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Apr 25, 2007 - 03:45 PM

Arnold Knocks State Farm Off the $ Wagon

by Carmen Balber
Arnold reported raising $512,500 in new campaign contributions over the last two weeks leading up to today's high-priced fundraiser at his Brentwood mansion. The contributions include a $25,000 gift from State Farm Mutual Auto Insurance Company that could buy the insurer entrance to tonight's soiree, but breaks the company's long-standing practice of not giving to politicians.

The company ban on making donations to politicians was explained last December by a lobbyist in the insurer's Florida branch: "The money belongs to the policyholder. They don't believe it is appropriate to pick sides…" in campaigns.

Though many State Farm executives and agents have donated to Schwarzenegger in their personal capacity, this is the first corporate contribution to a candidate in California by the nation's largest insurance company.

State Farm's contribution went to Schwarzenegger's California Recovery Team, a general purpose committee, which "exists to help the Governor accomplish his ambitious legislative and issue agenda." The committee is not dedicated to the support of specific ballot measures, and has been known to pay for Schwarzenegger's travel and other expenses.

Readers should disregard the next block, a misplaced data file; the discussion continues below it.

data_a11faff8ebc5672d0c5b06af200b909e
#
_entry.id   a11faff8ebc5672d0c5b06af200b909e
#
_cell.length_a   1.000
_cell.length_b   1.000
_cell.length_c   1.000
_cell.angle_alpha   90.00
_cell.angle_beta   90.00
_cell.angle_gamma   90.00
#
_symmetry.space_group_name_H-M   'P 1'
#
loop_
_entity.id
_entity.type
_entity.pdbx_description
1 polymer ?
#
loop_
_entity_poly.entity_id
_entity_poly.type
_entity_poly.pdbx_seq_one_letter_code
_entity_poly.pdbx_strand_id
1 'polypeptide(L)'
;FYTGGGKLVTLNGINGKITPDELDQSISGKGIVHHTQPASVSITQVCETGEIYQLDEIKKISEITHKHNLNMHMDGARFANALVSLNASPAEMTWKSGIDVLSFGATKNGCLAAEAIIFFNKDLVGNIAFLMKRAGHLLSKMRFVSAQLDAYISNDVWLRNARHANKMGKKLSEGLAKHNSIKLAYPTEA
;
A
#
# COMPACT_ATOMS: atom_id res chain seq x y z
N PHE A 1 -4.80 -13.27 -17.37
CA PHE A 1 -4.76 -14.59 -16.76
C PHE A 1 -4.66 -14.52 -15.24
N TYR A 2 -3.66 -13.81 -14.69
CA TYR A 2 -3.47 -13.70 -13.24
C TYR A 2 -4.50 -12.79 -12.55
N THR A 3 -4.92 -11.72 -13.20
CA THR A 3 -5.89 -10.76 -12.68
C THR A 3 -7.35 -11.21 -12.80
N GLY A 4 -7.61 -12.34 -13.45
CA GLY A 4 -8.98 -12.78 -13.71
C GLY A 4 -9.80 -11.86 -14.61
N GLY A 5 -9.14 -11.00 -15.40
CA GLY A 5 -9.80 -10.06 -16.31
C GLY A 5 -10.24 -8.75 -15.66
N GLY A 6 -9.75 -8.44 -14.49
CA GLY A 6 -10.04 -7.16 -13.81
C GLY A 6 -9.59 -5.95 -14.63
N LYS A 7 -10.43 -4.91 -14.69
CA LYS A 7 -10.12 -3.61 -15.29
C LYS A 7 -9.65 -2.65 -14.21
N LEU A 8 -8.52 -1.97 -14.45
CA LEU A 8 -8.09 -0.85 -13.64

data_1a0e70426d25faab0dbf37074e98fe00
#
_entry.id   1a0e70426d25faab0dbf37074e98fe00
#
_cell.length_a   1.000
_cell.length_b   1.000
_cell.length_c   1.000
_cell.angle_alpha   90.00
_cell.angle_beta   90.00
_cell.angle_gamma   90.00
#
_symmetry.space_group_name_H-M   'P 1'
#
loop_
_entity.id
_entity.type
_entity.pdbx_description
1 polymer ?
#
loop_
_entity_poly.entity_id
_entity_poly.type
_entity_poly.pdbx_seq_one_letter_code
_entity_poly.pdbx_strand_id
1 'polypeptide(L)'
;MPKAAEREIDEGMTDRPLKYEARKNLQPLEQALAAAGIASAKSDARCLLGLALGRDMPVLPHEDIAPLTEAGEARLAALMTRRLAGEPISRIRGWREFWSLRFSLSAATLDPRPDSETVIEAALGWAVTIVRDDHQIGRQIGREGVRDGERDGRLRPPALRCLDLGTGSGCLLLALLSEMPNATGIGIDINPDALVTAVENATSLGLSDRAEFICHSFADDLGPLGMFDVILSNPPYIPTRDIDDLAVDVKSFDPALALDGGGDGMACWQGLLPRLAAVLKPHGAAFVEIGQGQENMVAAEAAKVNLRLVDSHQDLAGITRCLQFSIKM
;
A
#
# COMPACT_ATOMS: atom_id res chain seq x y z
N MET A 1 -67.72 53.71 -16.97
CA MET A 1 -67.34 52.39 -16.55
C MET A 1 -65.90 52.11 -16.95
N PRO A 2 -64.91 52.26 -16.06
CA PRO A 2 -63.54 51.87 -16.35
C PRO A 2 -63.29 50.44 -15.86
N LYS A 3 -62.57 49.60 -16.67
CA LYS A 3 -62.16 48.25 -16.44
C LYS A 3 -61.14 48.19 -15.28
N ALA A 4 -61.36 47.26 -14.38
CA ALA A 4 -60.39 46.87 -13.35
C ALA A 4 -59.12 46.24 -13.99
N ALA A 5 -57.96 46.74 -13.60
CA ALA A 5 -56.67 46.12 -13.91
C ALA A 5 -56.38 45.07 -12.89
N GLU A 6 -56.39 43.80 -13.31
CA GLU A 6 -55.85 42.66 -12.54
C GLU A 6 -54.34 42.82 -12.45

A cocktail reception fundraiser for Schwarzenegger's committee is scheduled for this evening at the governor's Brentwood home. If given for tonight's event, State Farm's $25,000 contribution places it at the Silver level and earns a spot on the Recovery Team "Advisory Council," including four private meetings with Schwarzenegger and "regular conference calls with the Governor and leading and well-known Californians from the public and private sectors."

Maybe State Farm was compelled to break its long-standing policy against donating to politicians because none has ever offered such a direct trade of campaign cash for political access. $25,000 for a year of in-person meetings with the governor and insider phone calls sounds like too good a deal to pass up. But State Farm is spending policyholder money to buy that access. The insurer should ask the governor to refund the money, and recommit to its no-contribution promise.

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